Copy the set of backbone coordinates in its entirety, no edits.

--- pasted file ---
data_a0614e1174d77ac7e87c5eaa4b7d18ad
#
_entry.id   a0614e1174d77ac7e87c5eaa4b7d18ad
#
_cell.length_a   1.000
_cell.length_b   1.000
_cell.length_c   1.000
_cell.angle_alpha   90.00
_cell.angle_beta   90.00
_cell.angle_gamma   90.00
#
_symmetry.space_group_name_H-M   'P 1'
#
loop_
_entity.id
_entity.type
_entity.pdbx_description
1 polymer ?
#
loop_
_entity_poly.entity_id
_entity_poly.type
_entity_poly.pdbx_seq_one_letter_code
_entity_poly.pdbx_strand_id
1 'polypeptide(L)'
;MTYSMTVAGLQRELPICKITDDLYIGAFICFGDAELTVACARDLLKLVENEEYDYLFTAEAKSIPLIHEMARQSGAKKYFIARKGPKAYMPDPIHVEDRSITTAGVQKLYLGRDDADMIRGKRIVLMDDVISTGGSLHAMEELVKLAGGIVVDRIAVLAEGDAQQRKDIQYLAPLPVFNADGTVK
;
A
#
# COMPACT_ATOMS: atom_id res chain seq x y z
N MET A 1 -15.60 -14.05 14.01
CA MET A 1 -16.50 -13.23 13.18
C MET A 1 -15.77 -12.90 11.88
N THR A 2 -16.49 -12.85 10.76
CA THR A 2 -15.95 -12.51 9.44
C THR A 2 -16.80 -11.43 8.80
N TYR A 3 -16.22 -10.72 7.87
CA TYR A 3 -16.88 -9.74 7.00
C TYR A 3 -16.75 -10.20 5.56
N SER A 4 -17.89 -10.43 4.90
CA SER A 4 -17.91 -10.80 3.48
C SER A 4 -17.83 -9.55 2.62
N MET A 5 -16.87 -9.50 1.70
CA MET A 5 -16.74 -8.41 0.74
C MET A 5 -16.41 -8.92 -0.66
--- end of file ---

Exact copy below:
data_a0614e1174d77ac7e87c5eaa4b7d18ad
#
_entry.id   a0614e1174d77ac7e87c5eaa4b7d18ad
#
_cell.length_a   1.000
_cell.length_b   1.000
_cell.length_c   1.000
_cell.angle_alpha   90.00
_cell.angle_beta   90.00
_cell.angle_gamma   90.00
#
_symmetry.space_group_name_H-M   'P 1'
#
loop_
_entity.id
_entity.type
_entity.pdbx_description
1 polymer ?
#
loop_
_entity_poly.entity_id
_entity_poly.type
_entity_poly.pdbx_seq_one_letter_code
_entity_poly.pdbx_strand_id
1 'polypeptide(L)'
;MTYSMTVAGLQRELPICKITDDLYIGAFICFGDAELTVACARDLLKLVENEEYDYLFTAEAKSIPLIHEMARQSGAKKYFIARKGPKAYMPDPIHVEDRSITTAGVQKLYLGRDDADMIRGKRIVLMDDVISTGGSLHAMEELVKLAGGIVVDRIAVLAEGDAQQRKDIQYLAPLPVFNADGTVK
;
A
#
# COMPACT_ATOMS: atom_id res chain seq x y z
N MET A 1 -15.60 -14.05 14.01
CA MET A 1 -16.50 -13.23 13.18
C MET A 1 -15.77 -12.90 11.88
N THR A 2 -16.49 -12.85 10.76
CA THR A 2 -15.95 -12.51 9.44
C THR A 2 -16.80 -11.43 8.80
N TYR A 3 -16.22 -10.72 7.87
CA TYR A 3 -16.88 -9.74 7.00
C TYR A 3 -16.75 -10.20 5.56
N SER A 4 -17.89 -10.43 4.90
CA SER A 4 -17.91 -10.80 3.48
C SER A 4 -17.83 -9.55 2.62
N MET A 5 -16.87 -9.50 1.70
CA MET A 5 -16.74 -8.41 0.74
C MET A 5 -16.41 -8.92 -0.66